Ten ways Dr. Caitlin Pedati failed Iowans

State Medical Director and Epidemiologist Dr. Caitlin Pedati is leaving the Iowa Department of Public Health (IDPH) in late October, the agency announced on September 22.

The leader of Iowa’s COVID-19 response had hardly been seen in public all year and granted few media interviews. Pedati was an occasional speaker at Governor Kim Reynolds’ televised news conferences during the first eight months of the pandemic, but had not appeared at one since November 2020.

The unexplained departure raised questions about whether Pedati walked or was forced out. Reynolds’ new spokesperson Alex Murphy told Bleeding Heartland via email that no one in the governor’s office asked the medical director to leave. “This was a personal decision by Dr. Pedati.” Murphy also said the governor won’t pick her successor; rather, IDPH Director Kelly Garcia “and her team will handle the hiring.”

I’ll be seeking records that could show whether Pedati (a board-certified pediatrician) disagreed with any aspects of Iowa’s COVID-19 mitigation strategy, such as grossly inadequate guidance for schools or the retreat from recommending masks, even for unvaccinated people crowded together indoors.

Whether or not Pedati had any private misgivings, she repeatedly failed to keep Iowans safe or adequately informed during this pandemic, which has already killed more than 1 in 500 Iowa residents who were alive eighteen months ago.

None of the following actions, listed in chronological order, were Pedati’s sole responsibility. The buck stops with Reynolds on all important decisions. But Pedati publicly vouched for several of the governor’s mistakes and didn’t make it a priority to fix some big problems.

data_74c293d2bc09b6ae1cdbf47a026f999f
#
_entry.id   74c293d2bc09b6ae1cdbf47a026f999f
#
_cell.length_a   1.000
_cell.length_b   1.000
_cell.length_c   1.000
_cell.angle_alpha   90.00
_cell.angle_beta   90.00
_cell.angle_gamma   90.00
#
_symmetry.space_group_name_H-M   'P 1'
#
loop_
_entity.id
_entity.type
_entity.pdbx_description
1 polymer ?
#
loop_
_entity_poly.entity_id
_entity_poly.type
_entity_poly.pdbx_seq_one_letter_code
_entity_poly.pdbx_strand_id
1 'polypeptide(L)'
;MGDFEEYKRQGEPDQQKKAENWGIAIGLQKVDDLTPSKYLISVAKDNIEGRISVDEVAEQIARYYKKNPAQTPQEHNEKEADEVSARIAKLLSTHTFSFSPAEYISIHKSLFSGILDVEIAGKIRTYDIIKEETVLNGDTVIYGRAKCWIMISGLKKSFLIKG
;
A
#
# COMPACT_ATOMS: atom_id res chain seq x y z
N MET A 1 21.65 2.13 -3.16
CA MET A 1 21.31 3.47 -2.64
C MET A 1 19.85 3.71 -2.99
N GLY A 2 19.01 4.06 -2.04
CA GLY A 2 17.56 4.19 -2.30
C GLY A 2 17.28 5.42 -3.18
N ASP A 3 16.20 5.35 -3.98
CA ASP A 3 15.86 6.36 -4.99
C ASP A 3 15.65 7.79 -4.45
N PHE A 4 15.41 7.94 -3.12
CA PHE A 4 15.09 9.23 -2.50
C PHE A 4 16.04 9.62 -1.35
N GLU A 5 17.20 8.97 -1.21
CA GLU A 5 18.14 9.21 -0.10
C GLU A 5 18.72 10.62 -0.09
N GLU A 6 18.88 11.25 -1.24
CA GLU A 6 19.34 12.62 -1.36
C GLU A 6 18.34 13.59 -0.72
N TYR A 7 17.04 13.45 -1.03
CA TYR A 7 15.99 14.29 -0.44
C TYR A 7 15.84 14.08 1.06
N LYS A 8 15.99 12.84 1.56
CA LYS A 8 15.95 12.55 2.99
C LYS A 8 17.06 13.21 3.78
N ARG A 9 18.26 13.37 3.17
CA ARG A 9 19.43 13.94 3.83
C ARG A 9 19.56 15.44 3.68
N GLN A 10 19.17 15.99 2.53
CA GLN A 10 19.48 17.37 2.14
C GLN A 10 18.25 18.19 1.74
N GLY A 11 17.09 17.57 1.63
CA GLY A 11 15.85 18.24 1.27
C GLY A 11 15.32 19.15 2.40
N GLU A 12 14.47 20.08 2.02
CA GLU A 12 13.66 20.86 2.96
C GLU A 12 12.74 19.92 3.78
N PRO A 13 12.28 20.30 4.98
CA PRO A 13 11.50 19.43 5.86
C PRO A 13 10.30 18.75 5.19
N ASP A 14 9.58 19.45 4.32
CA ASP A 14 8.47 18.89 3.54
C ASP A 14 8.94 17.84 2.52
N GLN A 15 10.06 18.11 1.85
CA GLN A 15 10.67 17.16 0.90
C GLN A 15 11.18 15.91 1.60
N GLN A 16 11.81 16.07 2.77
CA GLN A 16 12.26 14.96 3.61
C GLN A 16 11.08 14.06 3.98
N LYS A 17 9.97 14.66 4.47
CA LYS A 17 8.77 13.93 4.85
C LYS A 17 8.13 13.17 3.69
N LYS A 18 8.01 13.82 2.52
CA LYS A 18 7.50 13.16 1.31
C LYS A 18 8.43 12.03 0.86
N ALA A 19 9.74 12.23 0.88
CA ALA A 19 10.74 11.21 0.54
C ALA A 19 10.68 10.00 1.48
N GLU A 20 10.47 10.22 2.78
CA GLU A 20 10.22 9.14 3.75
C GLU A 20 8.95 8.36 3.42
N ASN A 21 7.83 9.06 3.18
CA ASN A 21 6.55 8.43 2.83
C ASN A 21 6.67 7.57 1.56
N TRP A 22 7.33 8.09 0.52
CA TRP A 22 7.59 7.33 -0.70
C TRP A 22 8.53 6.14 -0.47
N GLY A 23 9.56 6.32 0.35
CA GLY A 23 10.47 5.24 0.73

Adopting a “matrix” to determine mitigation practices.

As discussed in more detail here, the IDPH developed a 12-point scale in March 2020. By assigning numbers to each of six Iowa regions, officials created the illusion that some objective criteria were used to determine whether to “dial up” or “dial down” its restrictions on business and gatherings. Email correspondence between Pedati and some Johnson County and University of Iowa public health leaders, which Bleeding Heartland obtained last year through an open records request, revealed that Pedati threw together this “matrix” over a few days.

The “arbitrary” and “backward looking” scoring appeared to be designed with a political goal in mind: to keep Iowa regions from reaching the number that would trigger a stay-at-home order. (Reynolds had already rejected that policy as a matter of principle.) After only a month, IDPH abandoned the matrix in favor of another misguided approach we’ll discuss in a moment.

Refusing help from the federal government to test workers in meatpacking plants.

Clark Kauffman was first to report for Iowa Capital Dispatch last year that in April 2020, Pedati twice declined offers from the U.S. Centers for Disease Control to help manage coronavirus outbreaks in meatpacking plants. At the time, the worst outbreaks in Iowa and nationally were in large pork or beef processing facilities.

Failing to get a handle on those infections seeded enormous community spread. To this day, most of the Iowa counties with the highest total COVID-19 case rates per capita contain packing towns or many workers who commute to plants in neighboring counties, such as Buena Vista County (Storm Lake), Crawford County (Denison), Wright County (Eagle Grove), Henry County (Mount Pleasant), and Woodbury County (Sioux City area).

Loosening restrictions in most counties before COVID-19 tests were widely available.

In late April 2020, Reynolds and Pedati rolled out a plan to relax restrictions on gatherings and business operations in 77 Iowa counties where virus activity was supposedly minimal. The governor insisted that testing would allow officials “to make evidence-based decisions about how to mitigate and manage the virus with precision, whether at a macro level or down to a specific county, community, or zip code.”